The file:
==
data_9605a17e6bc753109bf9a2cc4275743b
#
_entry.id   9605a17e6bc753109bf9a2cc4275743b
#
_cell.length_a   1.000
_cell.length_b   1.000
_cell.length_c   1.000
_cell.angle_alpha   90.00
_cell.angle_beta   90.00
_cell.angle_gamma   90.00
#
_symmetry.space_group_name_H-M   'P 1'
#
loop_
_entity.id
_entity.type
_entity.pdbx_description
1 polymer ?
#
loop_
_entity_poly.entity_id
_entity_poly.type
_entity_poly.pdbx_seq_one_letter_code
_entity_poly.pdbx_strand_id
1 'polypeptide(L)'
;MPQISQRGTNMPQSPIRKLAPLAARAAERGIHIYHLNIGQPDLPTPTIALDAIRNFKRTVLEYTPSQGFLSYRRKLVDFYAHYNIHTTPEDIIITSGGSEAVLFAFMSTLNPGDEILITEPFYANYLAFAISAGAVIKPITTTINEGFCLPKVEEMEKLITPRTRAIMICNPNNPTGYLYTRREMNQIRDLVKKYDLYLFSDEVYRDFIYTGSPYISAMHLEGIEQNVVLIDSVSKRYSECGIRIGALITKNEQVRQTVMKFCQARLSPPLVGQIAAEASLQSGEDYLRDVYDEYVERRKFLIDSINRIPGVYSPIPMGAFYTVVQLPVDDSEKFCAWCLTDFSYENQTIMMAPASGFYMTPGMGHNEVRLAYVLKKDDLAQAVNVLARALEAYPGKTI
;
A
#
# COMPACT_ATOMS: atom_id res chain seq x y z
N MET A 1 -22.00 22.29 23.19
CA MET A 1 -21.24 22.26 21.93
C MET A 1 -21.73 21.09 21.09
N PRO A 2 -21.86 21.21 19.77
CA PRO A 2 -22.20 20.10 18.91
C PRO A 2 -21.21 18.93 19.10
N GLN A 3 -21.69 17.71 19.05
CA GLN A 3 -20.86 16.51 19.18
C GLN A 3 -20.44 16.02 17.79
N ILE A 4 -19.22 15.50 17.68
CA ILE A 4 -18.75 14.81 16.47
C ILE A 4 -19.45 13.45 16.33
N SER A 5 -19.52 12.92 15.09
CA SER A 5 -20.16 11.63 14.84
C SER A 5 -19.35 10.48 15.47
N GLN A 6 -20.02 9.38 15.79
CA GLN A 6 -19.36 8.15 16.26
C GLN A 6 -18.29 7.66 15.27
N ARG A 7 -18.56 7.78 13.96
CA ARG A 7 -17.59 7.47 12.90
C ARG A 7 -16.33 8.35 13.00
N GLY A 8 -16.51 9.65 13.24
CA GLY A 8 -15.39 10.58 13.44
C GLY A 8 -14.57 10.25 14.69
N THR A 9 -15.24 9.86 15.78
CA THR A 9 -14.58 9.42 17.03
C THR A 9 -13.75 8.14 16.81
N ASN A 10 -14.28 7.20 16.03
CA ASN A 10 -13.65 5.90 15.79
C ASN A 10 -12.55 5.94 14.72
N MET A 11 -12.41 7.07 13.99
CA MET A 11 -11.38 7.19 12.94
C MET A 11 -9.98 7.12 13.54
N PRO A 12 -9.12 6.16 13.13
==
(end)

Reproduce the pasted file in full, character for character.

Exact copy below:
data_9605a17e6bc753109bf9a2cc4275743b
#
_entry.id   9605a17e6bc753109bf9a2cc4275743b
#
_cell.length_a   1.000
_cell.length_b   1.000
_cell.length_c   1.000
_cell.angle_alpha   90.00
_cell.angle_beta   90.00
_cell.angle_gamma   90.00
#
_symmetry.space_group_name_H-M   'P 1'
#
loop_
_entity.id
_entity.type
_entity.pdbx_description
1 polymer ?
#
loop_
_entity_poly.entity_id
_entity_poly.type
_entity_poly.pdbx_seq_one_letter_code
_entity_poly.pdbx_strand_id
1 'polypeptide(L)'
;MPQISQRGTNMPQSPIRKLAPLAARAAERGIHIYHLNIGQPDLPTPTIALDAIRNFKRTVLEYTPSQGFLSYRRKLVDFYAHYNIHTTPEDIIITSGGSEAVLFAFMSTLNPGDEILITEPFYANYLAFAISAGAVIKPITTTINEGFCLPKVEEMEKLITPRTRAIMICNPNNPTGYLYTRREMNQIRDLVKKYDLYLFSDEVYRDFIYTGSPYISAMHLEGIEQNVVLIDSVSKRYSECGIRIGALITKNEQVRQTVMKFCQARLSPPLVGQIAAEASLQSGEDYLRDVYDEYVERRKFLIDSINRIPGVYSPIPMGAFYTVVQLPVDDSEKFCAWCLTDFSYENQTIMMAPASGFYMTPGMGHNEVRLAYVLKKDDLAQAVNVLARALEAYPGKTI
;
A
#
# COMPACT_ATOMS: atom_id res chain seq x y z
N MET A 1 -22.00 22.29 23.19
CA MET A 1 -21.24 22.26 21.93
C MET A 1 -21.73 21.09 21.09
N PRO A 2 -21.86 21.21 19.77
CA PRO A 2 -22.20 20.10 18.91
C PRO A 2 -21.21 18.93 19.10
N GLN A 3 -21.69 17.71 19.05
CA GLN A 3 -20.86 16.51 19.18
C GLN A 3 -20.44 16.02 17.79
N ILE A 4 -19.22 15.50 17.68
CA ILE A 4 -18.75 14.81 16.47
C ILE A 4 -19.45 13.45 16.33
N SER A 5 -19.52 12.92 15.09
CA SER A 5 -20.16 11.63 14.84
C SER A 5 -19.35 10.48 15.47
N GLN A 6 -20.02 9.38 15.79
CA GLN A 6 -19.36 8.15 16.26
C GLN A 6 -18.29 7.66 15.27
N ARG A 7 -18.56 7.78 13.96
CA ARG A 7 -17.59 7.47 12.90
C ARG A 7 -16.33 8.35 13.00
N GLY A 8 -16.51 9.65 13.24
CA GLY A 8 -15.39 10.58 13.44
C GLY A 8 -14.57 10.25 14.69
N THR A 9 -15.24 9.86 15.78
CA THR A 9 -14.58 9.42 17.03
C THR A 9 -13.75 8.14 16.81
N ASN A 10 -14.28 7.20 16.03
CA ASN A 10 -13.65 5.90 15.79
C ASN A 10 -12.55 5.94 14.72
N MET A 11 -12.41 7.07 13.99
CA MET A 11 -11.38 7.19 12.94
C MET A 11 -9.98 7.12 13.54
N PRO A 12 -9.12 6.16 13.13